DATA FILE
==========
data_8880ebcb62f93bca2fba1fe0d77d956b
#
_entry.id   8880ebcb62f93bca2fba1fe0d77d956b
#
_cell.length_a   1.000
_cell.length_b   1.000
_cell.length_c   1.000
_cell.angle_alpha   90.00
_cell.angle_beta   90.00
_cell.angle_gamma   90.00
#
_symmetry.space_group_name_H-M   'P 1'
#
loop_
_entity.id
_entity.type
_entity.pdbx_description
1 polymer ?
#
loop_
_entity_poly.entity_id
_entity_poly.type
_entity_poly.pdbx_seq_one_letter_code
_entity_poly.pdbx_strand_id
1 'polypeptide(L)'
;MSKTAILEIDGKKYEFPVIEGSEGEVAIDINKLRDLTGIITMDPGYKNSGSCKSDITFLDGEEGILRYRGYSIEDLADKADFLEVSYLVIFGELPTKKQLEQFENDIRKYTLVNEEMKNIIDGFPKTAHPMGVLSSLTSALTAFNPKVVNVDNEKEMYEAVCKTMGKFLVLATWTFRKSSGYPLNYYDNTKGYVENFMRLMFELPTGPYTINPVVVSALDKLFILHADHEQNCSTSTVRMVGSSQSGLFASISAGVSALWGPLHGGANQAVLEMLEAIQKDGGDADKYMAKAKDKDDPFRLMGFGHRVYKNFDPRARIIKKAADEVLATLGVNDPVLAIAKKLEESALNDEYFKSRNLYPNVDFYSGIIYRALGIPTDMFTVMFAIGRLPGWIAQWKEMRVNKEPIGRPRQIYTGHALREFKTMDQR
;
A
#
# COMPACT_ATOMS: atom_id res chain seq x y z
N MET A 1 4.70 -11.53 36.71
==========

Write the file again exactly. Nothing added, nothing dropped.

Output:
data_8880ebcb62f93bca2fba1fe0d77d956b
#
_entry.id   8880ebcb62f93bca2fba1fe0d77d956b
#
_cell.length_a   1.000
_cell.length_b   1.000
_cell.length_c   1.000
_cell.angle_alpha   90.00
_cell.angle_beta   90.00
_cell.angle_gamma   90.00
#
_symmetry.space_group_name_H-M   'P 1'
#
loop_
_entity.id
_entity.type
_entity.pdbx_description
1 polymer ?
#
loop_
_entity_poly.entity_id
_entity_poly.type
_entity_poly.pdbx_seq_one_letter_code
_entity_poly.pdbx_strand_id
1 'polypeptide(L)'
;MSKTAILEIDGKKYEFPVIEGSEGEVAIDINKLRDLTGIITMDPGYKNSGSCKSDITFLDGEEGILRYRGYSIEDLADKADFLEVSYLVIFGELPTKKQLEQFENDIRKYTLVNEEMKNIIDGFPKTAHPMGVLSSLTSALTAFNPKVVNVDNEKEMYEAVCKTMGKFLVLATWTFRKSSGYPLNYYDNTKGYVENFMRLMFELPTGPYTINPVVVSALDKLFILHADHEQNCSTSTVRMVGSSQSGLFASISAGVSALWGPLHGGANQAVLEMLEAIQKDGGDADKYMAKAKDKDDPFRLMGFGHRVYKNFDPRARIIKKAADEVLATLGVNDPVLAIAKKLEESALNDEYFKSRNLYPNVDFYSGIIYRALGIPTDMFTVMFAIGRLPGWIAQWKEMRVNKEPIGRPRQIYTGHALREFKTMDQR
;
A
#
# COMPACT_ATOMS: atom_id res chain seq x y z
N MET A 1 4.70 -11.53 36.71